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Greenhouse rose (Rosa × spp. L.) production is facing the use of poor-quality irrigation waters and regulatory pressures to recycle runoff and drainage effluents. Two experiments (were conducted to evaluate the yield and quality and ion accumulation responses of roses grafted on various rootstocks to increasing salinity stress. In Expt. 1, the scion ‘Bridal White’ grafted on ‘Manetti’, R. odorata (Andr.), ‘Natal Briar’, and ‘Dr. Huey’ were irrigated over four flowering cycles with complete nutrient solutions supplemented with NaCl at 0, 5, and 30 mm. In Expt. 2, plants of ‘Red France’ on ‘Manetti’ and ‘Natal Briar’ were irrigated over six flowering cycles with complete nutrient solutions supplemented with NaCl + CaCl2 (2:1 m ratio) at 0, 1.5, 3, 6, 12, and 24 mm. Salt concentration increases significantly and negatively affected the biomass, cut flower production, and foliage quality of the roses in both experiments, but the responses were modulated by rootstock selection. ‘Manetti’ plants in general sustained better absolute and relative biomass and flower yields, accumulated less Na+ and Cl in its tissues, and showed less toxicity symptoms with increasing salinity than the others. ‘Natal Briar’ also had similar absolute productivity responses as ‘Manetti’ but were afflicted by a significantly different mineral nutrient profile, including higher accumulations and toxicities with Na+ and Cl that led to lower foliage visual ratings. Conversely, the relative yields of plants on ‘Dr. Huey’ and R. odorata were similarly reduced by increasing salinity, but the former had lower Na+ and Cl concentrations in its tissues and better visual scores than the latter, which fared as the worst. A combined analysis of the results suggests that on a productivity basis (biomass and flower yields), greenhouse roses could withstand overall maximum electrical conductivities (i.e., osmotic effects) of applied fertigation solutions of 3.0 ± 0.5 dS·m−1. On the other hand, and considering the aesthetic responses (visual scores) of on-plant and harvested foliage (cut flower shoots), greenhouse rose tolerance to applied Na+ and Cl concentrations (ion-specific effects) could range up to 10 ± 2 mm.

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To enlarge the palette of environmentally-responsible landscape plants, 117 garden rose cultivars were evaluated under minimal input conditions. Other than mulching and irrigation, no other inputs were provided, including no fertilization and no pesticide applications. Plants were established in completely randomized blocks with four reps in the spring of 1998 with data collection beginning in 2000 and continued through 2002. Data on overall performance (an index comprised of flower number, percent of plant covered with flowers and plant growth) and relative chlorophyll content were collected the first and third week of each month from April through October. Disease ratings or incidence ratings were collected for Diplocarpon rosae Wolf (black spot), Alternaria sp. (petal blight) and Sphaerotheca pannosa (powdery mildew). Statistical analysis was performed on the mean data for all dates. `Knockout' was the top rose for overall quality with little or no disease observed, high foliage quality, and continuous flowers from spring until late in the fall. `Knockout' also ranked among the top rose cultivars in terms of overall nutrient concentrations (N, P, K, and Fe) in new growth tissue. Most of the hybrid tea roses such as `Peace' and `Double Delight' died in at least three blocks due to disease and a lack of vigor.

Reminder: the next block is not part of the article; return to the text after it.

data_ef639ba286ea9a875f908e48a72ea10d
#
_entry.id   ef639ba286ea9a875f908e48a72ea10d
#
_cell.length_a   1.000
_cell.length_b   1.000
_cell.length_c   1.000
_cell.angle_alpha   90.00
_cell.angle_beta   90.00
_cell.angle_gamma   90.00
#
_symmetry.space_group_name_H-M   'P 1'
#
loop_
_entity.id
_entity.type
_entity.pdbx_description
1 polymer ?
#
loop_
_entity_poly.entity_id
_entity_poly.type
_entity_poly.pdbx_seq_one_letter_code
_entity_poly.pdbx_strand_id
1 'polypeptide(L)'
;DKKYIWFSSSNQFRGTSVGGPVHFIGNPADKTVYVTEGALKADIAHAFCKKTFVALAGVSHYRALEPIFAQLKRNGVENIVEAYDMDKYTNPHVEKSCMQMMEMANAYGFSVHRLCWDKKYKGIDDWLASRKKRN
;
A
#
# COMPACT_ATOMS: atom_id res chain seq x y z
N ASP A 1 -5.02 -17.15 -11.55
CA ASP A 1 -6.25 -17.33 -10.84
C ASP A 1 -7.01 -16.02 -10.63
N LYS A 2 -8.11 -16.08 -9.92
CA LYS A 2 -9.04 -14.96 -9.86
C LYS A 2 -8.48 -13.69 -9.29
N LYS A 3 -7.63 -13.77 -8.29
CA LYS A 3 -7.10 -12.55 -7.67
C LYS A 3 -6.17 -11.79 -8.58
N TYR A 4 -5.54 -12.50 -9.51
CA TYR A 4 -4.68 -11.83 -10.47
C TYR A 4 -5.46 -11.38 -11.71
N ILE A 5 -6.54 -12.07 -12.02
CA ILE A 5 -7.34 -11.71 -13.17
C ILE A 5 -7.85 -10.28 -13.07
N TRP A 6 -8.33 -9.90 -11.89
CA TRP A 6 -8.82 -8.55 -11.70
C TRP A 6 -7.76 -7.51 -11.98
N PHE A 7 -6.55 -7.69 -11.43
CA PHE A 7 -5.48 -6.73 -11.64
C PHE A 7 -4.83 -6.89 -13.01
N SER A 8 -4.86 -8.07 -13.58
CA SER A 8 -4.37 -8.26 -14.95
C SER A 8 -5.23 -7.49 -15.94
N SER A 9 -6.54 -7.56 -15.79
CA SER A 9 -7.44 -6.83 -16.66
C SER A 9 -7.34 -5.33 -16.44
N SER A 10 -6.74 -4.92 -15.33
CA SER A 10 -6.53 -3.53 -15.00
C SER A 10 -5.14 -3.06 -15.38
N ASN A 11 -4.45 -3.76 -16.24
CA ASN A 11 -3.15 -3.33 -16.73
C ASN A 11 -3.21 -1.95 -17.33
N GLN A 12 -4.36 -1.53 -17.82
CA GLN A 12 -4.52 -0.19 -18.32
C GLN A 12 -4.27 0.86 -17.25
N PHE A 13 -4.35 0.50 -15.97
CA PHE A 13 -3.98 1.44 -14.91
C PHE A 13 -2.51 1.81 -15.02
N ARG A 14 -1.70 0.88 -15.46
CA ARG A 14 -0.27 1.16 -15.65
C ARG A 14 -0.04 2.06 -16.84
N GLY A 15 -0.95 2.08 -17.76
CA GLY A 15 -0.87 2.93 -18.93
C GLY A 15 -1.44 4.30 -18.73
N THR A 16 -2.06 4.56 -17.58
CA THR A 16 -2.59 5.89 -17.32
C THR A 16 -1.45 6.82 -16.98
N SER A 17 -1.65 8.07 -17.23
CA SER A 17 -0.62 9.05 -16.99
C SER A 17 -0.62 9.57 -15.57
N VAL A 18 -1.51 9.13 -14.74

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One hundred sixteen rose (Rosa spp.) cultivars were evaluated under minimal input conditions in north-central Texas for 3 years. Plant quality data included overall plant performance, number of flowers, percentage of bloom coverage, final vigor, and survival. Disease ratings for black spot (Diplocarpon rosae), petal blight (Alternaria alternata), powdery mildew (Sphaerotheca pannosa), and aphid (Myzus spp.) infestations were previously reported. Of the original 116 cultivars, 25 had 50% or higher mortality during the trial. Own-root cultivars performed significantly better than the grafted cultivars and had significantly better survival (P = 0.001). As a class, the Polyantha cultivars exhibited the best overall performance, mean bloom percentage, final vigor and survival, while cultivars in the Hybrid Tea class had the worst performance in all measures. Foliar nutrient content, bloom number, and mean percentage of bloom were not good predictors of overall performance. Of the diseases monitored, black spot was the most severe and was closely correlated to overall performance and final vigor, but was not the only factor determining overall performance. The top five cultivars in mean overall performance were RADrazz (Knock Out™), Caldwell Pink, Sea Foam, Perle d'Or, and The Fairy, in descending order.